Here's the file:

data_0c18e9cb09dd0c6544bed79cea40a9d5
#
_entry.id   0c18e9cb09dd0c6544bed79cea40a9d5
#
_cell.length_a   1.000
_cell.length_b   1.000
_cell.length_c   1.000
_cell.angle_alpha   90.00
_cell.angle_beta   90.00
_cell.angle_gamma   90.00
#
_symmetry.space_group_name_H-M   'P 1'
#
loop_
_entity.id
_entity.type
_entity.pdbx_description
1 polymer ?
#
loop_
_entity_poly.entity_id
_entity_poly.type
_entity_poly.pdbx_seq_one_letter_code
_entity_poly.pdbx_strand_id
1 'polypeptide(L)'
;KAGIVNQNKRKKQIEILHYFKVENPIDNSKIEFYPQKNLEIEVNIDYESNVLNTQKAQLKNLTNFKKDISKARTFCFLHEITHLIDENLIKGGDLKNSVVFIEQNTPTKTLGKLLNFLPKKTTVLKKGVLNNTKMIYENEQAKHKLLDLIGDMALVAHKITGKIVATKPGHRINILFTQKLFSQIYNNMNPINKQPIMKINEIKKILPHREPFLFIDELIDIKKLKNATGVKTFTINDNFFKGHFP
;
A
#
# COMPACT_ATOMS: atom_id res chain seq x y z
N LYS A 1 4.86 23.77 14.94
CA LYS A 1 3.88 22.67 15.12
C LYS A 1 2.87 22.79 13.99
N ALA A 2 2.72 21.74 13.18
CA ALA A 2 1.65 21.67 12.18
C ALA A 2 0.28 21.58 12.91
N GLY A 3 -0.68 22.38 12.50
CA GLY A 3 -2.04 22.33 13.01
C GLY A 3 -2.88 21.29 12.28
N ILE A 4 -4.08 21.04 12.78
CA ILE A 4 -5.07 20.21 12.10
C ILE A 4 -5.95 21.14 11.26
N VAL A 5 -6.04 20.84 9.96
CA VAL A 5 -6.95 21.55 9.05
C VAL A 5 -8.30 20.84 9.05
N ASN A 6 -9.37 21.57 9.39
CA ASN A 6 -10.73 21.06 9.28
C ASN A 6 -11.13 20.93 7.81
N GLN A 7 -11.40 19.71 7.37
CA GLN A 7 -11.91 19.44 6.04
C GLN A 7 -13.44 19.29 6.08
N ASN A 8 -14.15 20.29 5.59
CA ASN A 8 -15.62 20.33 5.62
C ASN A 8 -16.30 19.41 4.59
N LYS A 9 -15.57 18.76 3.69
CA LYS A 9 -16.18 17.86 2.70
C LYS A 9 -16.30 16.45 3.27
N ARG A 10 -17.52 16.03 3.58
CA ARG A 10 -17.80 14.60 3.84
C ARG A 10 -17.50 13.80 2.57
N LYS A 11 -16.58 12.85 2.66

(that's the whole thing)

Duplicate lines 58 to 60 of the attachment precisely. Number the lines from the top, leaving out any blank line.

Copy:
N ARG A 10 -17.52 16.03 3.58
CA ARG A 10 -17.80 14.60 3.84
C ARG A 10 -17.50 13.80 2.57